Celebration Day — seven

This is pure celebration, in part because the opera world has been an important source of joy in my life for the last four decades. Magnificent as realm of music composition and theater since the sixteenth century in Italy, it is a school on human condition, with its comedies, tragedies, and transcendental exercises, a school for history, for creativity, for critical thinking, mythology, etc.

Additional cause for celebration is the participation of one of my favorite opera singers of our time, Diana Damrau, whom I have been following since seeing her perform Leonard Bernstein’s “Glitter and be Gay”, three years ago.

Les Pêcheurs de Perles (1863)

Georges Bizet (1838-1875)

Libretto: Eugène Cormon, Michel Carré


A pearl-diving village in the Far East. As the villagers prepare for their dive, they sing of their fear of the sea. Zurga tells them they must choose a leader, and they unanimously swear loyalty to him. Nadir returns to the village after spending a year away. He and Zurga recall that their friendship was almost destroyed when they both fell in love with a Hindu priestess. Nadir swears he has kept the vow they both made to protect their friendship by staying away from her. Nourabad, the High Priest, brings a priestess to the village. She is to sing and pray all night to calm the demons of the deep and to ward off the spirits of the storm. Although she is veiled, Nadir immediately realizes she is Leïla, the priestess he still loves (played by Diana Damrau). Zurga, who does not recognize her, imposes an oath of obedience upon her on pain of death. Leïla is to remain veiled and pure. Her reward for keeping the divers safe from harm will be their finest pearl. Nadir, alone, reveals that he and Leïla have met illicitly and that he has followed her to the village. He listens as she begins her incantation and, unable to resist any longer, calls out to her. She breaks off, answering his love.


Nourabad tells Leïla that the divers have returned safely and she can now sleep until morning in the temple. He stresses the importance of her vow. As proof of her ability to keep her promise she tells him how, as a little girl, she once protected a fugitive. The man she saved gave her a necklace, which she wears to this day. In her sleep, Leïla dreams of Nadir, who is in fact making his way into the sacred enclosure. The couple is reunited. As a storm breaks out, they are discovered and denounced by Nourabad, who blames them for the tempest. Zurga protects his friend from the fury of the villagers, who demand his immediate death. Nourabad tears off Leïla’s veil. Zurga finally recognizes Leïla and realizes that Nadir has betrayed their oath. He angrily demands death for the guilty couple.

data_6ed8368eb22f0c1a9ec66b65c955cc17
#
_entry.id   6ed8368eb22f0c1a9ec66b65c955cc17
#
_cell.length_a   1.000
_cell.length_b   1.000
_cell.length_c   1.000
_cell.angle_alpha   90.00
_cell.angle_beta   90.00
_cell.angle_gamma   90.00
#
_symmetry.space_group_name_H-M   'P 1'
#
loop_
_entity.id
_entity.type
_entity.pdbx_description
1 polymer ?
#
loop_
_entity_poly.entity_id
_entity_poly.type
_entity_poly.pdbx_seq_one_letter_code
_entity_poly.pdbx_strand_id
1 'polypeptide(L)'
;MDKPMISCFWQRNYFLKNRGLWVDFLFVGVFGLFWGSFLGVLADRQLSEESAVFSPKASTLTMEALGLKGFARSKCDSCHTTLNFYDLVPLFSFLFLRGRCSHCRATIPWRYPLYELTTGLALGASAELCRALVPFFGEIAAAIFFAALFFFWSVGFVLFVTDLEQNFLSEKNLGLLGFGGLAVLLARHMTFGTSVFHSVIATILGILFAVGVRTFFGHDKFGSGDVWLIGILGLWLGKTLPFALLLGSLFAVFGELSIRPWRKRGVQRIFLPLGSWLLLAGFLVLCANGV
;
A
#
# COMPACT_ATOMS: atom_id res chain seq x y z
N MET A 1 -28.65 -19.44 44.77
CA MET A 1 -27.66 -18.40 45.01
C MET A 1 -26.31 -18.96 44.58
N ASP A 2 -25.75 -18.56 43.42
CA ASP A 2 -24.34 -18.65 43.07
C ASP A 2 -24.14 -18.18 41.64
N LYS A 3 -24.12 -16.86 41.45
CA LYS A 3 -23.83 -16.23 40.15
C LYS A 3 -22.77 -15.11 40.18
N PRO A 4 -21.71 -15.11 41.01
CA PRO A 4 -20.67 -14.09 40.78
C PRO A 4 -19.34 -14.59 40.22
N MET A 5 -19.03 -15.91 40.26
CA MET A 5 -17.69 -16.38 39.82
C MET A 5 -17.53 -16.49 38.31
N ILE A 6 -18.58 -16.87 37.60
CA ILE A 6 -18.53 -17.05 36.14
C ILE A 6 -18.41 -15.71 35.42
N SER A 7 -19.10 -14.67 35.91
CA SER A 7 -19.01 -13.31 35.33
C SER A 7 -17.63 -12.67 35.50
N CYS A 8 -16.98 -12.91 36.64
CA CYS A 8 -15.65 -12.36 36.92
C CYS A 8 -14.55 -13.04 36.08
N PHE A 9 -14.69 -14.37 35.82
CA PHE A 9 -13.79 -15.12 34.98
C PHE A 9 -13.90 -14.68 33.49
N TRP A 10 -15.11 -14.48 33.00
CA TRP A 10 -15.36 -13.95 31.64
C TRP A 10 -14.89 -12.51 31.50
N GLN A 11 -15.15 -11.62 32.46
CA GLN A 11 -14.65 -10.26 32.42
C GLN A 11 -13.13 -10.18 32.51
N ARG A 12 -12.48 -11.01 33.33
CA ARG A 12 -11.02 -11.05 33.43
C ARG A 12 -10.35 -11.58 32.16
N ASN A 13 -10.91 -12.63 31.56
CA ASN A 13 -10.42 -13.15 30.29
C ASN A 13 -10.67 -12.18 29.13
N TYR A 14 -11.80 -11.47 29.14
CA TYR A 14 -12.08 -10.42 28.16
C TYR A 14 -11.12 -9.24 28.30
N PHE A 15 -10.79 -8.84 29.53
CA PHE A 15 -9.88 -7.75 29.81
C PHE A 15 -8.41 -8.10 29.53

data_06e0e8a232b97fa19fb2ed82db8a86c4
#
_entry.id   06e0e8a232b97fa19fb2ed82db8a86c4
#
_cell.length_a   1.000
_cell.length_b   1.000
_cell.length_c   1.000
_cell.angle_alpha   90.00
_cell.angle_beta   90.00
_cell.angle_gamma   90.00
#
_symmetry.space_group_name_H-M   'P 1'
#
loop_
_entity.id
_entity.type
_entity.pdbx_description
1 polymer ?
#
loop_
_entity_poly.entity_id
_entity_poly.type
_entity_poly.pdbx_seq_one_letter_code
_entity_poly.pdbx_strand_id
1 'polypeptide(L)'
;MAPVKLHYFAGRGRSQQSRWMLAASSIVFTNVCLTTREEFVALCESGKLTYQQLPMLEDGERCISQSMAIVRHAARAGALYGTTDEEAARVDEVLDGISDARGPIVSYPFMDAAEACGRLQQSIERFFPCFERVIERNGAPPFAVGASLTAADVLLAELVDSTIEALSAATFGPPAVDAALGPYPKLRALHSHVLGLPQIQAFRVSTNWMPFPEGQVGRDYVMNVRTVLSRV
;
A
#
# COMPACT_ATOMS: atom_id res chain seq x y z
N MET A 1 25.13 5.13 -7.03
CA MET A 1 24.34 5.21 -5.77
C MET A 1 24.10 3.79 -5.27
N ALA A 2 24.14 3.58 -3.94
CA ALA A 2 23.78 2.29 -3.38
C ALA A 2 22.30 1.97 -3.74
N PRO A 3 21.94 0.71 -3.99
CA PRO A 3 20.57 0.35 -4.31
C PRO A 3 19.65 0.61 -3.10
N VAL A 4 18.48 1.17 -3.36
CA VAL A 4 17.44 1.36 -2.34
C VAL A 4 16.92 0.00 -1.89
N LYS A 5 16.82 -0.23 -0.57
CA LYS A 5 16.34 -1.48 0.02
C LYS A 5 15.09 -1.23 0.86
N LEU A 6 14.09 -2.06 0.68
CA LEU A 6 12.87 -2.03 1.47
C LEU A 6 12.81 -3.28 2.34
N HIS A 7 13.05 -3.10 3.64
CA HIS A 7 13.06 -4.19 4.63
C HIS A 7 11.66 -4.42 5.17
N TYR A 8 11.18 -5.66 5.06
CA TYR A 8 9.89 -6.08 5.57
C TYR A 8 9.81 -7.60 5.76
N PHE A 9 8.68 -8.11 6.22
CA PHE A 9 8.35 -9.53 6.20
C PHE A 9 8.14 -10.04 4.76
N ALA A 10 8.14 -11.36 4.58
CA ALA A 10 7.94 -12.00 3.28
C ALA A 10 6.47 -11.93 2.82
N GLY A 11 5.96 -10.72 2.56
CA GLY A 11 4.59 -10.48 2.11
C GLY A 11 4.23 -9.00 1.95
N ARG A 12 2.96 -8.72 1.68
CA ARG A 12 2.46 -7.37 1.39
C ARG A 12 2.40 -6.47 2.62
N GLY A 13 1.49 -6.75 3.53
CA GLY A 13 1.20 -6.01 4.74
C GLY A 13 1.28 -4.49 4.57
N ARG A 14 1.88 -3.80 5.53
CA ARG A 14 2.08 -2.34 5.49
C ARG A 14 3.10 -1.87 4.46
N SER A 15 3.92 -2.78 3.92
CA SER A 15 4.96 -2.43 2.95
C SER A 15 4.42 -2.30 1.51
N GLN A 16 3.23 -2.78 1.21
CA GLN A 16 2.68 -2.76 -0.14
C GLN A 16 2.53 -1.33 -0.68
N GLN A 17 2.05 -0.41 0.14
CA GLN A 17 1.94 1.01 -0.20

The storm has died away but the village has suffered terrible damage from flooding. Zurga’s anger has passed and he sadly reflects on Nadir’s fate. Leïla intercedes for Nadir and Zurga relents, but his jealousy reawakens when he realizes how much Leïla loves his rival. He allows Nourabad to take her to be sacrificed together with Nadir. Before she leaves, she gives her special necklace to one of the young divers and asks him to give it to her mother. Zurga seizes the necklace with a cry.The pearl fishers prepare for the ritual deaths of Leïla and Nadir at dawn. Zurga stops them with the news that the village is on fire, and the villagers flee to try and save their children. Zurga releases Nadir and Leïla and explains that he set the village alight in order to rescue them. He reveals that he was the fugitive Leïla saved many years ago. The lovers gratefully make their escape and Zurga is left to face the consequences of his actions.

Synopsis Courtesy of English National Opera
Source: The Metropolitan Opera
New York

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